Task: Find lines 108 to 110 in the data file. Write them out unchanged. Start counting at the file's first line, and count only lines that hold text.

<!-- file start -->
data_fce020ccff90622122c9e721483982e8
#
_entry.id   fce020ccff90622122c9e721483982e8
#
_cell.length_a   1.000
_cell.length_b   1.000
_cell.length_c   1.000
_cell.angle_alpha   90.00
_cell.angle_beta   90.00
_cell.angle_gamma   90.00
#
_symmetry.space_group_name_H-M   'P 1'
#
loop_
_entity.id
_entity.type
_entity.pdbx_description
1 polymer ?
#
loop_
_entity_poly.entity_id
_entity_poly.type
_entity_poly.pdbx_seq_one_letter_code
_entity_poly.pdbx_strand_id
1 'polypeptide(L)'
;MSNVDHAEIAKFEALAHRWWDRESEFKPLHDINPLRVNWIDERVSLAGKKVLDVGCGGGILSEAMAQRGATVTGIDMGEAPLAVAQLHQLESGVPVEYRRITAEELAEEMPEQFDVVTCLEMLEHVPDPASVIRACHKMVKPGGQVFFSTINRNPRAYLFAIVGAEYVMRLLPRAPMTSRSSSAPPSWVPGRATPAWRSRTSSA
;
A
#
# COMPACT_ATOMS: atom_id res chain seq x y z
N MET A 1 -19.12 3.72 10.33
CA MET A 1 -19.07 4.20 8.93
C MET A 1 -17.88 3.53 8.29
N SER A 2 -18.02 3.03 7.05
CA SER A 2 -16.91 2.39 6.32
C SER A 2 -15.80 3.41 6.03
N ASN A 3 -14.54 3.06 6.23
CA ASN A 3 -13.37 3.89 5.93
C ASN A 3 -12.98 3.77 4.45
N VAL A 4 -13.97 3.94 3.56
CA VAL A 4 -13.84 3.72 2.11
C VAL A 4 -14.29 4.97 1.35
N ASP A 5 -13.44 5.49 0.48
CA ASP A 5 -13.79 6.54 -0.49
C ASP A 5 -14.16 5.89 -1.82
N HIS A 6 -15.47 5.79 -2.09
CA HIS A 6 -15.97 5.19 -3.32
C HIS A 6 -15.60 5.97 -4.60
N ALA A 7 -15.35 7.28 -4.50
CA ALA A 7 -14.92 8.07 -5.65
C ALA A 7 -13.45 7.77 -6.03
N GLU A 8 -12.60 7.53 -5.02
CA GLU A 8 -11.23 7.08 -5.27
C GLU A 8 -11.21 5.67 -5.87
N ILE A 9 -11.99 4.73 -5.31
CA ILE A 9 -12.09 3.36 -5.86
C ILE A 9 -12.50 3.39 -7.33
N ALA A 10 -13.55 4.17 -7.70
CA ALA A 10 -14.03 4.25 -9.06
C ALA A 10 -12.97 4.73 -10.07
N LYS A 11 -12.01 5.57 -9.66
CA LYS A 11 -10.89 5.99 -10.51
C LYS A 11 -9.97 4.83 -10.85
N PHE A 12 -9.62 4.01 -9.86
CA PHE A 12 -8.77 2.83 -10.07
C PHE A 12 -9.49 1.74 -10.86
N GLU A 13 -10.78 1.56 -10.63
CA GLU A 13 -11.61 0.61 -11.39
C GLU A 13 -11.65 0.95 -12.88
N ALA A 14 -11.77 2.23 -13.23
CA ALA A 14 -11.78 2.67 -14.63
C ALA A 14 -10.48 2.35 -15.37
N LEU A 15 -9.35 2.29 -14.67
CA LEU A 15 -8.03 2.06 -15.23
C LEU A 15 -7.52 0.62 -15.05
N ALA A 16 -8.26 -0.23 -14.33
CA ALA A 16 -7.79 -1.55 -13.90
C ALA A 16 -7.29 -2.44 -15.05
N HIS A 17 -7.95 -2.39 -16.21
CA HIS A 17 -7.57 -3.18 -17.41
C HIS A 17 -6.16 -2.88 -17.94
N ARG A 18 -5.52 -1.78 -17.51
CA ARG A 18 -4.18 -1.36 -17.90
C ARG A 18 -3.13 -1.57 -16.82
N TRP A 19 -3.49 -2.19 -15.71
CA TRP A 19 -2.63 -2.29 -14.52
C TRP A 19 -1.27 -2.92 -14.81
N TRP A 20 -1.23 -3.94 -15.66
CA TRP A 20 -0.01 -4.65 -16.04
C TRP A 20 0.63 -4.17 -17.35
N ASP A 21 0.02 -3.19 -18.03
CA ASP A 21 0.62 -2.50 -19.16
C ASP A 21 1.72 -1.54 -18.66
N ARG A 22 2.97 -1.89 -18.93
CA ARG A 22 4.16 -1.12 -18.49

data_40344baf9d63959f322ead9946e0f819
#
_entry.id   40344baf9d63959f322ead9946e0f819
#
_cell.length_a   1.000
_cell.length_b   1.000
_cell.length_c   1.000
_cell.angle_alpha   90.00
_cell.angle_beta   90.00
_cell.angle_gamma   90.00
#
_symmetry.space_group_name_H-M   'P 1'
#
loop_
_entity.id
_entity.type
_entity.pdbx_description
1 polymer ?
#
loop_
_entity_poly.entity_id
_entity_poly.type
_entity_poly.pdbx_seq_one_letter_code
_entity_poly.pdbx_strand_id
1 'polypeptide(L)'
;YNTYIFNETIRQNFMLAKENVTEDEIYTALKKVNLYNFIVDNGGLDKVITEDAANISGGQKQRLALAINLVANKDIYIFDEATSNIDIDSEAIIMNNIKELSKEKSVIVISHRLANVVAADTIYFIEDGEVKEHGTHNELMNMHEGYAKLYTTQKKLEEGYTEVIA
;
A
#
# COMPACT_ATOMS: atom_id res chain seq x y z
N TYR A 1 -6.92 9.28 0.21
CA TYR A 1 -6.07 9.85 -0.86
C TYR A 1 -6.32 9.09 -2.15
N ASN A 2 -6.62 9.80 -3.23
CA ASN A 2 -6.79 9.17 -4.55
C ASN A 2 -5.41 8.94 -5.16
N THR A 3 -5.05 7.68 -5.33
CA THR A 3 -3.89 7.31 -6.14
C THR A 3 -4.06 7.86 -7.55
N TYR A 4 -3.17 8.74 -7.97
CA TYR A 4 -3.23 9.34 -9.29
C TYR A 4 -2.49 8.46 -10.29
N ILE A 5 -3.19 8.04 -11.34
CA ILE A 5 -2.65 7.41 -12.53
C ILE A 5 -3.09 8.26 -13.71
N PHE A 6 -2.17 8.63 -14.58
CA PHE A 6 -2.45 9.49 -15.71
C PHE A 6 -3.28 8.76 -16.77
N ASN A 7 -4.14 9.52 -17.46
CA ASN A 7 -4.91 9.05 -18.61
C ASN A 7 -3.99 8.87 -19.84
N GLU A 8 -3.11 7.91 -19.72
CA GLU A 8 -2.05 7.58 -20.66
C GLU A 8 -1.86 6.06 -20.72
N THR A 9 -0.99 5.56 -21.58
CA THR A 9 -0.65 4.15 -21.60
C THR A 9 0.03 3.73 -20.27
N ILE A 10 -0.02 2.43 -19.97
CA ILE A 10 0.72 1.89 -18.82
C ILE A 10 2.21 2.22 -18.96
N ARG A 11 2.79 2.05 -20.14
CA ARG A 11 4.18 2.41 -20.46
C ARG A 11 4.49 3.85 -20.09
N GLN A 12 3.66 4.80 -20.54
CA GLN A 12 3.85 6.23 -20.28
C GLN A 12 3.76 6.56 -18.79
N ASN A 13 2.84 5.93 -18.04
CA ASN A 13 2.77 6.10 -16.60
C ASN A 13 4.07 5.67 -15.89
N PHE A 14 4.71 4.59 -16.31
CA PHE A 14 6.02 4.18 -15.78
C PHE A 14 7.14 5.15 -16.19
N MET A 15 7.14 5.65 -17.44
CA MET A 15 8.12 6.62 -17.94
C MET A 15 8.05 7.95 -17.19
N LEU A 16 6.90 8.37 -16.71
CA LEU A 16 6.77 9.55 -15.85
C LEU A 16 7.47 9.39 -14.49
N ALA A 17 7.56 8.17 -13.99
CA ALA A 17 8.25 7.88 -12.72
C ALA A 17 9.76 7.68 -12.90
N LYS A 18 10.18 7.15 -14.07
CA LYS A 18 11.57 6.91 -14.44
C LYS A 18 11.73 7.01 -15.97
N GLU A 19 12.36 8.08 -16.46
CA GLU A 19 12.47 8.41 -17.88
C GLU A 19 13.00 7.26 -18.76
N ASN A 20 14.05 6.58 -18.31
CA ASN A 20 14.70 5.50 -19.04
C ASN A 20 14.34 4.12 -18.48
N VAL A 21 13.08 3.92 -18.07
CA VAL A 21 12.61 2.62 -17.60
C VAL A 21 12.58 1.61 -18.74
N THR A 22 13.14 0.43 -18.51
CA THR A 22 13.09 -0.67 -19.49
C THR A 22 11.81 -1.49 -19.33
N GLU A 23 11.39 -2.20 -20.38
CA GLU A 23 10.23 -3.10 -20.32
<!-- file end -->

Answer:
#
loop_
_entity.id